Despite facing an ongoing battle to attract Australian value-added resellers (VARs) to its core computer telephony applications generator product, Steadycom's appeal in the corporate sector is burgeoning.
As the only major locally owned supplier of high-end computer telephony applications, Steadycom has often been a victim of Australia's cultural cringe with many VARs instead choosing to base their solutions on tools from US vendors.
Now, as demand from the fiercely competitive telecommunications market begins to skyrocket, Steadycom is finding it hard to adequately supply the solutions its customers require.
"At the moment, we've got two Australian VARs," Greg Steer, Steadycom's sales director and chief systems architect, told ARN. "But we'll be happy to get any other VARs to use our tools because we've got more work than we can handle."
In addition to its core product, the Telephony Service Logic application development toolkit, Steadycom is also a successful builder of turnkey systems. Until recently, all of its systems were sold to telecoms service pro-viders, either directly or through VARs, but Steadycom has now also begun installing systems for non-telco users.
A queuing system for the Bass Ticketing Agency and drag-and-drop, GUI-based call handling and messaging system for the Electricity Trust of South Australia are two of Steadycom's most recent wins outside the telecommunications industry.
Originally founded in 1984, Steadycom has used the UnixWare operating system as the core of its computer telephony systems since the product was owned by Novell. Steadycom remained loyal to UnixWare even after it was bought by the Santa Cruz Operation (SCO).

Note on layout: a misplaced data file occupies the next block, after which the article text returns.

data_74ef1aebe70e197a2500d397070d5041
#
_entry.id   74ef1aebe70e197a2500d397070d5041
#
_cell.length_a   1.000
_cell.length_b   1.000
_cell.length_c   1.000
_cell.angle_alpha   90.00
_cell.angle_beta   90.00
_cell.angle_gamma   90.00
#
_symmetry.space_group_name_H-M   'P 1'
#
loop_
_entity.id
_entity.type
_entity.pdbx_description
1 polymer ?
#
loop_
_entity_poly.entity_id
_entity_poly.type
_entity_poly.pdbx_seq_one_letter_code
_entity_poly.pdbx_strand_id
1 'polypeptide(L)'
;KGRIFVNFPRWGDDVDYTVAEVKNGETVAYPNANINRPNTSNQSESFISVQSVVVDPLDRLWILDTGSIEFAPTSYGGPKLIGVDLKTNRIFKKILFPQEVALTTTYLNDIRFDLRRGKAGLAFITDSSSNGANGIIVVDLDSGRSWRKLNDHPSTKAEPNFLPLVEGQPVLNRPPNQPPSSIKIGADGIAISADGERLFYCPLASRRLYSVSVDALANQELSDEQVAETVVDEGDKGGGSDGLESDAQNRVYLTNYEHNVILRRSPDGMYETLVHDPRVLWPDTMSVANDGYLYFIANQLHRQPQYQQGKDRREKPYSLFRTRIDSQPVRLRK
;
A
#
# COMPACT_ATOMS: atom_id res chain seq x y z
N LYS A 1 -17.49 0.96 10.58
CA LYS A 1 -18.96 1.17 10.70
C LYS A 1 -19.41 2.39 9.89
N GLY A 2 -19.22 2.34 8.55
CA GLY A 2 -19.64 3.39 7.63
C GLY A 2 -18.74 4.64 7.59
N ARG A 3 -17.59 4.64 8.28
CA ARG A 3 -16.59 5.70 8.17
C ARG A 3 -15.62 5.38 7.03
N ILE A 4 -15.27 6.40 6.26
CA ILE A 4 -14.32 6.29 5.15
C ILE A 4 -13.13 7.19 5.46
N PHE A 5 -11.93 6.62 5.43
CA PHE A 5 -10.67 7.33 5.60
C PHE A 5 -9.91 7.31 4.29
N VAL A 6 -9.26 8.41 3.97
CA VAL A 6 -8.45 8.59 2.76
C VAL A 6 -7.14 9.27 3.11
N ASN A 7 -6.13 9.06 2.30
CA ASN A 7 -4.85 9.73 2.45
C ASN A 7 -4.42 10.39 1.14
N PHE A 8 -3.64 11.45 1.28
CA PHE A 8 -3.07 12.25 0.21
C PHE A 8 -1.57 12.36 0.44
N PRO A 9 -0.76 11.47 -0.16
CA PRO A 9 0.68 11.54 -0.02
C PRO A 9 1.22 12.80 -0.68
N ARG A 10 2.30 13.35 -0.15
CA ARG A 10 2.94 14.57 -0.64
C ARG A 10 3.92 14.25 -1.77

"We started using UnixWare from day one when it was Novell's operating system," Steer said.
But while reliability is a key asset of UnixWare, Scott Caulfield, SCO's business development manager, claims UnixWare's price competitiveness makes it an ideal platform for developers.
"Minimising the likelihood of down-time is a critical requirement in the design of telecommunications systems," Caulfield said. "The inherent reliability, scalability and robustness of SCO operating systems - combined with commodity server hardware from Intel - assures the availability level these systems demand, at a price more competitive than RISC-based Unix servers."
Steadycom's turnkey systems include Dialogic's telephony voice card technology and Digital 5100 servers.
Steadycom Tel (08) 8202 9000